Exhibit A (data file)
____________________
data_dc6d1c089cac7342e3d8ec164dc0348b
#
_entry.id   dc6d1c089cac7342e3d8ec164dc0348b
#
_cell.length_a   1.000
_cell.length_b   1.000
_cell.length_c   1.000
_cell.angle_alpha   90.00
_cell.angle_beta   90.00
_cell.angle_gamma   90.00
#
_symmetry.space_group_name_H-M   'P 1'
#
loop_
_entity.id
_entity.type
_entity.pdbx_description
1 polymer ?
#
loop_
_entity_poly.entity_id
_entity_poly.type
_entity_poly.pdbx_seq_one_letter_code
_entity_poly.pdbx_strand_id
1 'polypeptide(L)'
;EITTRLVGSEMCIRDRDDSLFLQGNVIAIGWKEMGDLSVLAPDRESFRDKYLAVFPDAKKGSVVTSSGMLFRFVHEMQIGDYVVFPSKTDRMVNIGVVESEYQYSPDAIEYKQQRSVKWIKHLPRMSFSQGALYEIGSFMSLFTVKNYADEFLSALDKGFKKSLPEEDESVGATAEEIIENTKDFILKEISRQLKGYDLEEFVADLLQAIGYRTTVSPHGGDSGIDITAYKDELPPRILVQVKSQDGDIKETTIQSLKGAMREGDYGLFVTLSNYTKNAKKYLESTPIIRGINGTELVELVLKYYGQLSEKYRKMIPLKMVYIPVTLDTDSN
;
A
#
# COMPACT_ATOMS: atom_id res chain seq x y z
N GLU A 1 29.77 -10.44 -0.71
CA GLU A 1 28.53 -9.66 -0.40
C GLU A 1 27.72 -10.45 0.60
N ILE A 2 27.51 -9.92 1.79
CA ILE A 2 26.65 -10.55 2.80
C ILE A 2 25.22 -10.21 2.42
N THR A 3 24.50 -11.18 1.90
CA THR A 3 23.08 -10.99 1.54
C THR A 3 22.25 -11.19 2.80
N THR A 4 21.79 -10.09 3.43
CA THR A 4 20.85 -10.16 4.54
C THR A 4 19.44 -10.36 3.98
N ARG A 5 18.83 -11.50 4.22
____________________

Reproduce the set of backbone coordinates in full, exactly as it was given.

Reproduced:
data_dc6d1c089cac7342e3d8ec164dc0348b
#
_entry.id   dc6d1c089cac7342e3d8ec164dc0348b
#
_cell.length_a   1.000
_cell.length_b   1.000
_cell.length_c   1.000
_cell.angle_alpha   90.00
_cell.angle_beta   90.00
_cell.angle_gamma   90.00
#
_symmetry.space_group_name_H-M   'P 1'
#
loop_
_entity.id
_entity.type
_entity.pdbx_description
1 polymer ?
#
loop_
_entity_poly.entity_id
_entity_poly.type
_entity_poly.pdbx_seq_one_letter_code
_entity_poly.pdbx_strand_id
1 'polypeptide(L)'
;EITTRLVGSEMCIRDRDDSLFLQGNVIAIGWKEMGDLSVLAPDRESFRDKYLAVFPDAKKGSVVTSSGMLFRFVHEMQIGDYVVFPSKTDRMVNIGVVESEYQYSPDAIEYKQQRSVKWIKHLPRMSFSQGALYEIGSFMSLFTVKNYADEFLSALDKGFKKSLPEEDESVGATAEEIIENTKDFILKEISRQLKGYDLEEFVADLLQAIGYRTTVSPHGGDSGIDITAYKDELPPRILVQVKSQDGDIKETTIQSLKGAMREGDYGLFVTLSNYTKNAKKYLESTPIIRGINGTELVELVLKYYGQLSEKYRKMIPLKMVYIPVTLDTDSN
;
A
#
# COMPACT_ATOMS: atom_id res chain seq x y z
N GLU A 1 29.77 -10.44 -0.71
CA GLU A 1 28.53 -9.66 -0.40
C GLU A 1 27.72 -10.45 0.60
N ILE A 2 27.51 -9.92 1.79
CA ILE A 2 26.65 -10.55 2.80
C ILE A 2 25.22 -10.21 2.42
N THR A 3 24.50 -11.18 1.90
CA THR A 3 23.08 -10.99 1.54
C THR A 3 22.25 -11.19 2.80
N THR A 4 21.79 -10.09 3.43
CA THR A 4 20.85 -10.16 4.54
C THR A 4 19.44 -10.36 3.98
N ARG A 5 18.83 -11.50 4.22